Navigate Up

Full Library - A-Z Index


Print This Page

Unilateral hydronephrosis

Unilateral hydronephrosis is swelling of one kidney due to a backup of urine.

Alternative Names

Hydronephrosis; Chronic hydronephrosis; Acute hydronephrosis; Urinary obstruction

Causes

Hydronephrosis (kidney swelling) occurs as the result of a disease. It is not a disease itself. Conditions that are often associated with unilateral hydronephrosis include:

Unilateral hydronephrosis occurs in about 1 in 100 people.

Symptoms

Common symptoms include:

  • Flank pain
  • Abdominal mass
  • Nausea and vomiting
  • Urinary tract infection
  • Fever
  • Painful urination (dysuria)
  • Increased urinary frequency
  • Increased urinary urgency

In some cases, there may be no symptoms.

Exams and Tests

The condition is found on an imaging test such as:

Treatment

Treatment depends on the cause of the kidney swelling. Treatment may include:

  • A ureteral stent (tube that allows the ureter to drain into the bladder)
  • A nephrostomy tube (allows the blocked urine to drain out of the body into a drainage bag)
  • Antibiotics for infections

People who have only one kidney, who have immune system disorders such as diabetes or HIV, or who have had a transplant will need prompt treatment.

People who have long-term hydronephrosis may need antibiotics to reduce the risk of urinary tract infections.

Outlook (Prognosis)

Loss of kidney function may occur if the condition is left untreated.

Possible Complications

If hydronephrosis is left untreated, the affected kidney may be permanently damaged. Kidney failure is rare if the other kidney is working normally. However, kidney failure will occur if there is only one functioning kidney.

When to Contact a Medical Professional

Call your health care provider if you have ongoing or severe flank pain, or fever, or if you think you may have hydronephrosis.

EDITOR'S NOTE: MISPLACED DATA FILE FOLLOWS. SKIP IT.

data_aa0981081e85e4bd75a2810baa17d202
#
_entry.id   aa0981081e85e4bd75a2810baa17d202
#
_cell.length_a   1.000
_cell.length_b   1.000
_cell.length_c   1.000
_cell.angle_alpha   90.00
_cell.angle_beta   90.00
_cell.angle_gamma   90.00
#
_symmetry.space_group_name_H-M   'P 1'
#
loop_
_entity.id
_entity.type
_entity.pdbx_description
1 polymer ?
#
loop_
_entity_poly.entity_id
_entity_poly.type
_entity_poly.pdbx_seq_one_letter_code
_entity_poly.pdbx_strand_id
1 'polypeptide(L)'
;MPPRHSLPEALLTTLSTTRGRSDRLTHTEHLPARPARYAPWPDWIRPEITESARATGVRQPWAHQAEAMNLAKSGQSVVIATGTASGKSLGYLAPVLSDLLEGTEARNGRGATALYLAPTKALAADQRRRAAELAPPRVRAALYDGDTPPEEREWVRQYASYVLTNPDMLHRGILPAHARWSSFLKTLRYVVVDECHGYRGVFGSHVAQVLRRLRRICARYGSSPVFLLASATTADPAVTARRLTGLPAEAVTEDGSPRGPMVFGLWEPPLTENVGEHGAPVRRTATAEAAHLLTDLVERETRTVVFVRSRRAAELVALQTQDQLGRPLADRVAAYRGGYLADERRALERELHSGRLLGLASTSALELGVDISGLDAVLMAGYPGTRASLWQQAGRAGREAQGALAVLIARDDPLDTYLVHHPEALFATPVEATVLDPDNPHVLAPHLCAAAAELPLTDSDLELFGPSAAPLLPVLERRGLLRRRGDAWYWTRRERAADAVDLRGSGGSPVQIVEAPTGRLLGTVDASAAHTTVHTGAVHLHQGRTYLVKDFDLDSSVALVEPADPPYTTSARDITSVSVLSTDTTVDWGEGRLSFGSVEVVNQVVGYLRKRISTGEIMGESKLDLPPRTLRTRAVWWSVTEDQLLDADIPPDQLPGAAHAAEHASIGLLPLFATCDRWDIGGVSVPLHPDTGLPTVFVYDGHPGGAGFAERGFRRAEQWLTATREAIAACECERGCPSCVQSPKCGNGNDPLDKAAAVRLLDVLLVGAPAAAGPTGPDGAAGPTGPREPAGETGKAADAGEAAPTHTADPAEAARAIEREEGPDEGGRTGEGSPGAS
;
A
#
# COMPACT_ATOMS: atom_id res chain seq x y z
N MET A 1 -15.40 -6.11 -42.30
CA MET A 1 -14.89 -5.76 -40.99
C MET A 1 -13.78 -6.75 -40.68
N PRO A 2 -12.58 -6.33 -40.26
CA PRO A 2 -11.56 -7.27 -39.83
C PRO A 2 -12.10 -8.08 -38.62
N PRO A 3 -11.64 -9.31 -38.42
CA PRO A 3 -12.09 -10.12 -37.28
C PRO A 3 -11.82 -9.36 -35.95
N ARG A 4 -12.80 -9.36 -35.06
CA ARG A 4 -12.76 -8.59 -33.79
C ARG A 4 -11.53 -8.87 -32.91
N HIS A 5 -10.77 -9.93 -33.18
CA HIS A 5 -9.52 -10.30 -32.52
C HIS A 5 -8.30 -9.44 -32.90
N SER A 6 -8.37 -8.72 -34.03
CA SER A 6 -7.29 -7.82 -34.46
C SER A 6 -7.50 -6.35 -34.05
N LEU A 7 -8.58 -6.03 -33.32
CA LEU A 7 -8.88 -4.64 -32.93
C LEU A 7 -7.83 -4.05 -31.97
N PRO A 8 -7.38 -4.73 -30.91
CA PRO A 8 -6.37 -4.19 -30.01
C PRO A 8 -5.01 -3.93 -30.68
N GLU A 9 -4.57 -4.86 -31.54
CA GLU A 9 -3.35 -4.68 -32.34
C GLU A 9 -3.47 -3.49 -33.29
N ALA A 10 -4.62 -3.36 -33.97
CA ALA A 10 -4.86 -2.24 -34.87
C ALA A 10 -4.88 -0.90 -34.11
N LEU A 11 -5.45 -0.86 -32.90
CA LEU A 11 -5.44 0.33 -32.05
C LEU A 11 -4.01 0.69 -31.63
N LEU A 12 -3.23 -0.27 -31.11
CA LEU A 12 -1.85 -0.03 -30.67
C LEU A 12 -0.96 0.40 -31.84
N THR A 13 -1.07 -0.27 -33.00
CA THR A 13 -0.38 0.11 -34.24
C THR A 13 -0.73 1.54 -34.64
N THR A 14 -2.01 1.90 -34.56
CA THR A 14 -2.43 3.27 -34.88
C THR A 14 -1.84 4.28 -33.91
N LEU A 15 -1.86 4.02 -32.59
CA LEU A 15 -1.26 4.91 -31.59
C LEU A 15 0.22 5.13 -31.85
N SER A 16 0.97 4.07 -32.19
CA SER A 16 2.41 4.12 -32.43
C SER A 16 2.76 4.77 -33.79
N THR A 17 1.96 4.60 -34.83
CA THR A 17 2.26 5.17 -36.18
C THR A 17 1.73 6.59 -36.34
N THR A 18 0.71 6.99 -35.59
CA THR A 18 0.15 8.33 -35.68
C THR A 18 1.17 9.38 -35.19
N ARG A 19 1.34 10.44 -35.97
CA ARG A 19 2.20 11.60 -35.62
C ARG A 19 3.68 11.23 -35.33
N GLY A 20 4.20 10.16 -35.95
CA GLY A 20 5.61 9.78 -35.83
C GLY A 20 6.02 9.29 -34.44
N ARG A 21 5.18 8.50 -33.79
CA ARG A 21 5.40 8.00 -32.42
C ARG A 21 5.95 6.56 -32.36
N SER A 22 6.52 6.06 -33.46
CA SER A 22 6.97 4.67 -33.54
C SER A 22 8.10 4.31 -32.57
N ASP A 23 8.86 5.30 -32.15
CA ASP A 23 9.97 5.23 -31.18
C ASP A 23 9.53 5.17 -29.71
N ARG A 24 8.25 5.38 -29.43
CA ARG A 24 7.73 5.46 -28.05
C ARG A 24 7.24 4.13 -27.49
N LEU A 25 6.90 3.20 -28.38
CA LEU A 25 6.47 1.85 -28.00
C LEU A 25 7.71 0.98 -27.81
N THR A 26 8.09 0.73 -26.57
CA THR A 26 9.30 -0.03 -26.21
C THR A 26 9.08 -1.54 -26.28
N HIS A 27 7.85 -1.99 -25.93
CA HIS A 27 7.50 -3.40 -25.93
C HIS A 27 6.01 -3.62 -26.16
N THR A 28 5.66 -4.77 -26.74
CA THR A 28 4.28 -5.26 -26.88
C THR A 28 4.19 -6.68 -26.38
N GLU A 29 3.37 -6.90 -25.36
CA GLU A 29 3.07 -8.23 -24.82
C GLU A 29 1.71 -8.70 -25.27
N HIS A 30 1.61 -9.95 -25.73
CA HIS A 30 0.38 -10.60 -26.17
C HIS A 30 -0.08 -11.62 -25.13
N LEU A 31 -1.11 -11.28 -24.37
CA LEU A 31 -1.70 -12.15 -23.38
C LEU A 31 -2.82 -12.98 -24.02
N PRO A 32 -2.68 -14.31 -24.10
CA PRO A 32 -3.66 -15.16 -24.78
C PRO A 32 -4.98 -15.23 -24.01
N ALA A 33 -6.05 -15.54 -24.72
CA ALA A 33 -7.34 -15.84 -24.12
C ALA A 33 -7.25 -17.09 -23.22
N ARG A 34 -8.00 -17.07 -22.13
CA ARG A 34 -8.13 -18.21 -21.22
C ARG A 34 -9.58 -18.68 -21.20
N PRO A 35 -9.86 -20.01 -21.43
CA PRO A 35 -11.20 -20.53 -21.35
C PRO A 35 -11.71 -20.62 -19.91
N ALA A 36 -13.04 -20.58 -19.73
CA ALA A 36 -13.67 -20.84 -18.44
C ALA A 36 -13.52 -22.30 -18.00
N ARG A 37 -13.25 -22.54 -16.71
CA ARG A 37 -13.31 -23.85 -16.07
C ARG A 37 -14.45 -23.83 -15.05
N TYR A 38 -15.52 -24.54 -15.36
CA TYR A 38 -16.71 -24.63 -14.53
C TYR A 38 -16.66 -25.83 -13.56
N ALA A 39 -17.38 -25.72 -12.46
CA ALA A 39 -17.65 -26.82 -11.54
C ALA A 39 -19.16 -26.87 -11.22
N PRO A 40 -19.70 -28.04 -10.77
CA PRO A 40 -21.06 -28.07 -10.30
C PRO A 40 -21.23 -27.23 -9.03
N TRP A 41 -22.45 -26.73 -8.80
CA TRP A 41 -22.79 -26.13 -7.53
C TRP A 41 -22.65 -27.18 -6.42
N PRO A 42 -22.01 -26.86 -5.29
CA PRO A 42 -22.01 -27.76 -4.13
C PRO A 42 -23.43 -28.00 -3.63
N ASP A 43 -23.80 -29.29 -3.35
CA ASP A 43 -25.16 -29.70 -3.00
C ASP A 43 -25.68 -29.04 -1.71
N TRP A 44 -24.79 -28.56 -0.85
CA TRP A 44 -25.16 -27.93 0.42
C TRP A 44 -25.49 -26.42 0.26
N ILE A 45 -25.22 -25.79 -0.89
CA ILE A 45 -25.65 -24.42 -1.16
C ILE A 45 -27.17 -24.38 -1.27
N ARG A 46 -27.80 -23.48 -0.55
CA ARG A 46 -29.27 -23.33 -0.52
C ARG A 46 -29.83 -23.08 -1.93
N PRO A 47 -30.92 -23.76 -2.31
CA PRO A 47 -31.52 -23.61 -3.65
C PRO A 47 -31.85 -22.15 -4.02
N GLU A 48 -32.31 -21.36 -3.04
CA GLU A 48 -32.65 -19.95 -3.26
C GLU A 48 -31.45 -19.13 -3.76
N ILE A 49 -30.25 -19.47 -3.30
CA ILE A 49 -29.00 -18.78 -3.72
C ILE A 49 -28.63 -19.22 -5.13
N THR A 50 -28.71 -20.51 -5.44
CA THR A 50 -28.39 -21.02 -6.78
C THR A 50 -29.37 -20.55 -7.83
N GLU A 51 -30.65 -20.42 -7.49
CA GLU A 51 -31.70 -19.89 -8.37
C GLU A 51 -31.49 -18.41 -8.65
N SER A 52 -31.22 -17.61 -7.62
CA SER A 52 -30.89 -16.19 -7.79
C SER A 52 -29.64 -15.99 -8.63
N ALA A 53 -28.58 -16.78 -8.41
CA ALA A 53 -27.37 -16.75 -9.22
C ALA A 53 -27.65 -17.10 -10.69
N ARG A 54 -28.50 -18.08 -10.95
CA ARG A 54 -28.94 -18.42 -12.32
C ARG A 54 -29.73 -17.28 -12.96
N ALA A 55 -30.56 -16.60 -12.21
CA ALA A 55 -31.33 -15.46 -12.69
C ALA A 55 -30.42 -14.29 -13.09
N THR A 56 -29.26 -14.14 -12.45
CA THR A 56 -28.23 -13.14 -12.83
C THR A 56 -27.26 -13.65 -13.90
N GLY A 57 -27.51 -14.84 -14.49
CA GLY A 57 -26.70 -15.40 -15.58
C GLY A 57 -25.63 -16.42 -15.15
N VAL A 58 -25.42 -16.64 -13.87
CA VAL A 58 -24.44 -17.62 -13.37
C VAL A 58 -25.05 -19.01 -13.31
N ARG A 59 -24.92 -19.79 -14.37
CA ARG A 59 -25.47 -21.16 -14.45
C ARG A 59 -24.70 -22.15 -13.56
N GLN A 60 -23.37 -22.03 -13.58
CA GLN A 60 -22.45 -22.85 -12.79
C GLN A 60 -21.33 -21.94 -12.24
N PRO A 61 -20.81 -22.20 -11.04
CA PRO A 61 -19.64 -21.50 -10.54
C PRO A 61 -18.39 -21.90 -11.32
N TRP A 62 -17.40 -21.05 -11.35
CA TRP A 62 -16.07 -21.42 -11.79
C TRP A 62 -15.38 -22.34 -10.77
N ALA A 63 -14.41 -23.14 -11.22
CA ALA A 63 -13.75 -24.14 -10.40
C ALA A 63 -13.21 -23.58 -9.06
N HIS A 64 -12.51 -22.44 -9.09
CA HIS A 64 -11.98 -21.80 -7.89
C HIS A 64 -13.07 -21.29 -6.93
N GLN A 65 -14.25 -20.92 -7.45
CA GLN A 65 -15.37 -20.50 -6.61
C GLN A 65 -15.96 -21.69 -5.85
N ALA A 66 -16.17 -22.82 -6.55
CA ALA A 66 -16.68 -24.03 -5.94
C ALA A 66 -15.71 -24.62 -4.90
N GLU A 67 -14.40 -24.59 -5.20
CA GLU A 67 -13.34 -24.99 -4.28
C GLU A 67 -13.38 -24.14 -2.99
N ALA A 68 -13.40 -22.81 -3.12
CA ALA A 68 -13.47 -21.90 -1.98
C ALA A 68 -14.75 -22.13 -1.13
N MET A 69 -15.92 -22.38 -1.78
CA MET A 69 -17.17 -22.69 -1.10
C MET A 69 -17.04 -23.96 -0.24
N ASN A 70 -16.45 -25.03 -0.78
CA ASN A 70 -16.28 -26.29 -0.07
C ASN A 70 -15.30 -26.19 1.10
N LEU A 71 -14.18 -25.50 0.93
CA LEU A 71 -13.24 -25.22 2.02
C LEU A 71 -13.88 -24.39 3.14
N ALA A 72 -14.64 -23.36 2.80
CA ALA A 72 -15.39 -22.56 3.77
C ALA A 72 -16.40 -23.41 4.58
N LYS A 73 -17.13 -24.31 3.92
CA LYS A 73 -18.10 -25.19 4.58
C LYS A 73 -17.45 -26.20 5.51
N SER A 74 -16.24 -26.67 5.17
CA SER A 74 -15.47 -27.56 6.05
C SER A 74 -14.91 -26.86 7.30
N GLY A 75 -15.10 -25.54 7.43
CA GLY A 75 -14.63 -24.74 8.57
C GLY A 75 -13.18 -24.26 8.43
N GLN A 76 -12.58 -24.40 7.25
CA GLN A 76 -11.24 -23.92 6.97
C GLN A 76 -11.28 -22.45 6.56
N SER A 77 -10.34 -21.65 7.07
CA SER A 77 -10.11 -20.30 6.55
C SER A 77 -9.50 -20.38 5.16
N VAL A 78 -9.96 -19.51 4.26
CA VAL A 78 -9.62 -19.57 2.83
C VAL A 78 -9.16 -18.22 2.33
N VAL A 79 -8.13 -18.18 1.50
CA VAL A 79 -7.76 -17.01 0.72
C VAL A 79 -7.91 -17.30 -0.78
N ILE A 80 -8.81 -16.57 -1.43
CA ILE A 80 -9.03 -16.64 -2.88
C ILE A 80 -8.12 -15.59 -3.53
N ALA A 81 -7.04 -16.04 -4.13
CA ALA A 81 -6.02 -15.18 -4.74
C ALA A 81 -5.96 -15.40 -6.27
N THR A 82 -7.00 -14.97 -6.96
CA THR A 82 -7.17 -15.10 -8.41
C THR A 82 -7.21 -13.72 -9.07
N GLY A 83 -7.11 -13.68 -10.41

Prevention

Prevention of the disorders that cause this condition will prevent it from occurring.

References

Zeidel ML. Obstructive uropathy. In: Goldman L, Schafer AI, eds. Goldman's Cecil Medicine. 24th ed. Philadelphia, PA: Saunders Elsevier; 2011:chap 125.

SinghI, Strandhoy JW, Assimos DG. Pathophysiology of urinary tract obstruction. In: Wein AJ, ed. Campbell-Walsh Urology. 10th ed. Philadelphia, PA: Saunders Elsevier; 2011:chap 40.

Updated: 3/26/2014

Sovrin M. Shah, MD, Assistant Professor, Department of Urology, Albert Einstein College of Medicine, New York, NY. Review provided by VeriMed Healthcare Network. Also reviewed by David Zieve, MD, MHA, Isla Ogilvie, PhD, and the A.D.A.M. Editorial team.


¬©  UPMC | Affiliated with the University of Pittsburgh Schools of the Health Sciences
Supplemental content provided by A.D.A.M. Health Solutions. All rights reserved.

For help in finding a doctor or health service that suits your needs, call the UPMC Referral Service at 412-647-UPMC (8762) or 1-800-533-UPMC (8762). Select option 1.

UPMC is an equal opportunity employer. UPMC policy prohibits discrimination or harassment on the basis of race, color, religion, ancestry, national origin, age, sex, genetics, sexual orientation, marital status, familial status, disability, veteran status, or any other legally protected group status. Further, UPMC will continue to support and promote equal employment opportunity, human dignity, and racial, ethnic, and cultural diversity. This policy applies to admissions, employment, and access to and treatment in UPMC programs and activities. This commitment is made by UPMC in accordance with federal, state, and/or local laws and regulations.

Medical information made available on UPMC.com is not intended to be used as a substitute for professional medical advice, diagnosis, or treatment. You should not rely entirely on this information for your health care needs. Ask your own doctor or health care provider any specific medical questions that you have. Further, UPMC.com is not a tool to be used in the case of an emergency. If an emergency arises, you should seek appropriate emergency medical services.

For UPMC Mercy Patients: As a Catholic hospital, UPMC Mercy abides by the Ethical and Religious Directives for Catholic Health Care Services, as determined by the United States Conference of Catholic Bishops. As such, UPMC Mercy neither endorses nor provides medical practices and/or procedures that contradict the moral teachings of the Roman Catholic Church.

© UPMC
Pittsburgh, PA, USA UPMC.com